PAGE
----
3 & 1/2 Questions: Shari Mallinson


Once in awhile, I see someone’s work and am blown away. Like when I saw Bill Sullivan’s work, or recently, when I saw Shari Mallinson’s drawings. Her attention to detail is sublime! So of course, I had to share her work with you and am so pleased that Shari agreed to have a chat with us too!

3 & 1/2 Questions: Shari Mallinson

Shari joins us from Vancouver, British Columbia, where she is a multi-tasking artist — well-versed with a pencil, camera, brush, and a word-smith to boot! Talent runs in Shari’s family; she is the daughter of late artist Sharon LaRae Gordon and also the niece of late artist and photographer, Carol Mallinson-Johnson.


Hi Shari. Were you encouraged to draw when you were little? Who were your early influences? 

My mom was an artist, my aunt was an art photographer and a family friend was artistic so they definitely influenced me initially but the people who REALLY encouraged me to actually pursue drawing (and art) as a kid were my elementary and junior high school art teachers. Particularly Mrs. Cowley, Mrs. Palmer and Mr. Wakeling at Ranch Park Elementary School in Coquitlam.

They saw how art made me come alive and constantly put me in art shows/special art classes, gave me special projects, submitted my work to contests, and said kind and encouraging things about my artwork. (In a few cases acted they acted as my manager when institutions and individuals wanted to buy my work.) I don’t think they ever knew how important they were to me or the impact they had on me or my work. I can never thank them enough for the faith they put in the quiet kid who barely spoke but loved all things art related.

I’ve been creating for so long I don’t remember wanting to ever be anything other than an artist. I went through a phase where I wanted to be Indiana Jones but once that wore off it really came down to whether I was going to pursue art or acting. Even at the age of 12, after having parts in school plays and showing up in the background of popular TV shows and hanging with celebrities, I realized I was too sensitive an individual to withstand the scrutiny actors undergo. Particularly women. I’ve always been more comfortable in my skin as an artist.


Can you tell us a bit about how you like to work?

I initially start with a spark of an idea or inspiration so it all begins in my mind. I then use photos, real people and animals for reference work for my art (whatever I can get my hands on). I watch music videos and listen to music while I work. I then sketch out what I’m going to draw and work in layers. Starting drawing and shading lightly and building to darker shadows and lines.


Do you have any advice for kids who want to draw like you?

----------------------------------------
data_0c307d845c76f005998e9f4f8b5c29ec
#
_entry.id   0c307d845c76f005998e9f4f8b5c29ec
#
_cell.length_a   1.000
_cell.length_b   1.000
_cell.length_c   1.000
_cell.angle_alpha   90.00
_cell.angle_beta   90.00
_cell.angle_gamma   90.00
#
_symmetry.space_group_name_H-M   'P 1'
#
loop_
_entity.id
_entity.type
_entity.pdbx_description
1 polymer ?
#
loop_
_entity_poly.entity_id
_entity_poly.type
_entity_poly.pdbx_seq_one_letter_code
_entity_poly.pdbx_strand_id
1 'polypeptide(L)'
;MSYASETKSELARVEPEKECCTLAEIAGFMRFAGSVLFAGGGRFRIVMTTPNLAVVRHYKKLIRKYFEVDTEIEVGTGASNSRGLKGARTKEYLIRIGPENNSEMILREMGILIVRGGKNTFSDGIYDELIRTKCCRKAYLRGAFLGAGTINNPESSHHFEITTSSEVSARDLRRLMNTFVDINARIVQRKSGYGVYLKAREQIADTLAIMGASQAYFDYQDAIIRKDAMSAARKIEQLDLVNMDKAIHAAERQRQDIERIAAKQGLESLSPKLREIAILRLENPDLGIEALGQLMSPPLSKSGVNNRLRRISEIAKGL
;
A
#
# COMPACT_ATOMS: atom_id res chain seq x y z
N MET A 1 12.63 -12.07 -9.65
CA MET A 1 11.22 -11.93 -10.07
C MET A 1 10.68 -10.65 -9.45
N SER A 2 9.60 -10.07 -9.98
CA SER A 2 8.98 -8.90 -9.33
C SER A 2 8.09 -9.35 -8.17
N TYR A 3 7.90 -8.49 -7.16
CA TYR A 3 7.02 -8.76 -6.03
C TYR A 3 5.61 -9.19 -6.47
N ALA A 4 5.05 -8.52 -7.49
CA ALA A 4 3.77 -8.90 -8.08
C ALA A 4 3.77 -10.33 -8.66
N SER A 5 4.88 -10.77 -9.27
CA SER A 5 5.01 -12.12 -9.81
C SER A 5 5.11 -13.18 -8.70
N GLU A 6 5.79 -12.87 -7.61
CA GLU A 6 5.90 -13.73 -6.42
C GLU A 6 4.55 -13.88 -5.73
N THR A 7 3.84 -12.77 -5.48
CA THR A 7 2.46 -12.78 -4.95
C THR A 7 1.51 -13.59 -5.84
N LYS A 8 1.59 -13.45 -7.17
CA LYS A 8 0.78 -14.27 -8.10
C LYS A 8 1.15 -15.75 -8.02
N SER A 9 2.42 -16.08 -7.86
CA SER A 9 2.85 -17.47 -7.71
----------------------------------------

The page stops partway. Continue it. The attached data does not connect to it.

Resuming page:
The advice I give most of my drawing students is to have faith in yourself and your abilities and have fun. You are ALWAYS good enough no matter what point you’re starting at. I hear a lot of students say they aren’t good enough and I believe if you’ve already decided not to be good enough, you won’t be. Decide you’re an artist and be one. Practice whenever you get the chance. Whenever you have a spare moment. (On the bus, waiting in your dentist’s office, in the back seat on the way to school etc. Just don’t do it in Math class. Your teachers and parents like it when you pay attention and Math is what will help you budget money for your art supplies and figure out how much you’ve made from all your drawings and paintings.) Remember: The only person you’re competing with to get better than is yourself. If someone wants to pursue art as a career I’d tell them to do it. Believe you can and make it happen. If art is your passion, fills your soul and makes you happy do whatever it takes to have it in your life daily.


Please complete this sentence:  I like to draw ____.

absolutely whatever fills my imagination at any given moment in time

Thanks for stopping by, Shari! If you want to draw like Shari, she has some tutorials on her website, where she shares more of her process. (Shari also contributed to our #thebigdraw #exquisitestory too!)


She’s also currently working on the release of her first adult coloring book, which will be available in 2016, but you can get a sneak-peek sample by signing up here. (Please note: coloring pages are intended for kids over 18, and contain images of glasses of wine.) 

All images courtesy of Shari Mallinson.



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The Big Draw Exquisite Story


The Big Draw is the world’s biggest drawing festival (Oct 1-31, 2015). Since this year’s theme is “Every drawing tells a story,” I thought it would be fun to do an exquisite corpse story, so I coaxed many of my talented friends into playing!

This is a variation on the Exquisite Corpse game, created by Surrealists, where “each participant would draw an image on a sheet of paper, fold the paper to conceal their contribution, and pass it on to the next player for his contribution.” In this version, you can see the participants’ entries as they evolve.

I’ll post our story pages here throughout the month so you can see the story unfold. Thanks to all of the participating artists: Carin Channing, Shari Mallinson, Yoon Chang, Isabel Kay, Bernadette Noll, Diane Bromberg, Susanne Groeneveld, Sarah Greenwood, Paul Fenton, Colleen Kong-Savage, Sonja Neumeyer, Amy Gray-Randle, Scott Stevens, Elizabeth Ellis, Doug Erb, Kate Jefferay, Kitty Levee, Sirin Thada, Joy Brehaut, Kirstin Sillitoe, Meredith Wing, and Samantha Whetton


What are you guys drawing for The Big Draw?


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